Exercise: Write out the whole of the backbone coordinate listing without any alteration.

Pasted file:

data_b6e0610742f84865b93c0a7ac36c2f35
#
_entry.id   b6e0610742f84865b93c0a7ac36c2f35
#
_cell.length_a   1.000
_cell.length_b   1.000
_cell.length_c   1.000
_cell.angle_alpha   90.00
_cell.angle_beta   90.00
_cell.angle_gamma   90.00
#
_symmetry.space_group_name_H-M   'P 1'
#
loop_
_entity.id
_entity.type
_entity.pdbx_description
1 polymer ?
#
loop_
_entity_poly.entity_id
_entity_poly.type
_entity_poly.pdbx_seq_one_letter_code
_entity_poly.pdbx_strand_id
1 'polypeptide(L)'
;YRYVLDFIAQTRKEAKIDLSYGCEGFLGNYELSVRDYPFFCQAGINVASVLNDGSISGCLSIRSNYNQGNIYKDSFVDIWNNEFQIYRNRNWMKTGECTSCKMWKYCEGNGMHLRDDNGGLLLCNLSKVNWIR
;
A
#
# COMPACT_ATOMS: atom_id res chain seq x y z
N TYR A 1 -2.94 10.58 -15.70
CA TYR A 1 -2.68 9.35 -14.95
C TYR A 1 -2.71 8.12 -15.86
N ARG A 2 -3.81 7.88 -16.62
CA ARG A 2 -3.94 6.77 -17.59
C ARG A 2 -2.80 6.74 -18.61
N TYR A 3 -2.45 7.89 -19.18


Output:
data_b6e0610742f84865b93c0a7ac36c2f35
#
_entry.id   b6e0610742f84865b93c0a7ac36c2f35
#
_cell.length_a   1.000
_cell.length_b   1.000
_cell.length_c   1.000
_cell.angle_alpha   90.00
_cell.angle_beta   90.00
_cell.angle_gamma   90.00
#
_symmetry.space_group_name_H-M   'P 1'
#
loop_
_entity.id
_entity.type
_entity.pdbx_description
1 polymer ?
#
loop_
_entity_poly.entity_id
_entity_poly.type
_entity_poly.pdbx_seq_one_letter_code
_entity_poly.pdbx_strand_id
1 'polypeptide(L)'
;YRYVLDFIAQTRKEAKIDLSYGCEGFLGNYELSVRDYPFFCQAGINVASVLNDGSISGCLSIRSNYNQGNIYKDSFVDIWNNEFQIYRNRNWMKTGECTSCKMWKYCEGNGMHLRDDNGGLLLCNLSKVNWIR
;
A
#
# COMPACT_ATOMS: atom_id res chain seq x y z
N TYR A 1 -2.94 10.58 -15.70
CA TYR A 1 -2.68 9.35 -14.95
C TYR A 1 -2.71 8.12 -15.86
N ARG A 2 -3.81 7.88 -16.62
CA ARG A 2 -3.94 6.77 -17.59
C ARG A 2 -2.80 6.74 -18.61
N TYR A 3 -2.45 7.89 -19.18